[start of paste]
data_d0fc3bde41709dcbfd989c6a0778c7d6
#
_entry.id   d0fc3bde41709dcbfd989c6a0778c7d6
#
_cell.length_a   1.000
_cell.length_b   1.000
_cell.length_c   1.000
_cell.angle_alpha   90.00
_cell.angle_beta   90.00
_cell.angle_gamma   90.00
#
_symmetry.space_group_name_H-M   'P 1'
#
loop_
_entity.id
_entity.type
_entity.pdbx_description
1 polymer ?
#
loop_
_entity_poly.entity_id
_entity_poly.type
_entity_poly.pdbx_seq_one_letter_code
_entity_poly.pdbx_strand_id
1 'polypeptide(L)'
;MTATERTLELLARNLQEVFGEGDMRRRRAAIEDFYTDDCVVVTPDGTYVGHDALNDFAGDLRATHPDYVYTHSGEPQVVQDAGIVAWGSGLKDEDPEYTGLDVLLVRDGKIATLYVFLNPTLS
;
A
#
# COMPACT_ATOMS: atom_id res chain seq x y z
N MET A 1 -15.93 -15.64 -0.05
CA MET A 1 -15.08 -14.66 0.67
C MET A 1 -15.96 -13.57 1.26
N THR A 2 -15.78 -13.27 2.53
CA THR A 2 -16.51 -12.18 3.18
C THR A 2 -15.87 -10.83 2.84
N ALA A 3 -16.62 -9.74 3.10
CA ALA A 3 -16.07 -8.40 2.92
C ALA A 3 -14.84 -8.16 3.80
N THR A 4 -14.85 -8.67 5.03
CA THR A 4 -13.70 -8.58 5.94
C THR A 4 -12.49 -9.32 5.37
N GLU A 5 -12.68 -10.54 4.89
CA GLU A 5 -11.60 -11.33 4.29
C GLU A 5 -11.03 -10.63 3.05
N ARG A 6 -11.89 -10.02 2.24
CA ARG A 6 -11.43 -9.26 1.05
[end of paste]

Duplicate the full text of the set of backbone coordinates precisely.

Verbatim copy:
data_d0fc3bde41709dcbfd989c6a0778c7d6
#
_entry.id   d0fc3bde41709dcbfd989c6a0778c7d6
#
_cell.length_a   1.000
_cell.length_b   1.000
_cell.length_c   1.000
_cell.angle_alpha   90.00
_cell.angle_beta   90.00
_cell.angle_gamma   90.00
#
_symmetry.space_group_name_H-M   'P 1'
#
loop_
_entity.id
_entity.type
_entity.pdbx_description
1 polymer ?
#
loop_
_entity_poly.entity_id
_entity_poly.type
_entity_poly.pdbx_seq_one_letter_code
_entity_poly.pdbx_strand_id
1 'polypeptide(L)'
;MTATERTLELLARNLQEVFGEGDMRRRRAAIEDFYTDDCVVVTPDGTYVGHDALNDFAGDLRATHPDYVYTHSGEPQVVQDAGIVAWGSGLKDEDPEYTGLDVLLVRDGKIATLYVFLNPTLS
;
A
#
# COMPACT_ATOMS: atom_id res chain seq x y z
N MET A 1 -15.93 -15.64 -0.05
CA MET A 1 -15.08 -14.66 0.67
C MET A 1 -15.96 -13.57 1.26
N THR A 2 -15.78 -13.27 2.53
CA THR A 2 -16.51 -12.18 3.18
C THR A 2 -15.87 -10.83 2.84
N ALA A 3 -16.62 -9.74 3.10
CA ALA A 3 -16.07 -8.40 2.92
C ALA A 3 -14.84 -8.16 3.80
N THR A 4 -14.85 -8.67 5.03
CA THR A 4 -13.70 -8.58 5.94
C THR A 4 -12.49 -9.32 5.37
N GLU A 5 -12.68 -10.54 4.89
CA GLU A 5 -11.60 -11.33 4.29
C GLU A 5 -11.03 -10.63 3.05
N ARG A 6 -11.89 -10.02 2.24
CA ARG A 6 -11.43 -9.26 1.05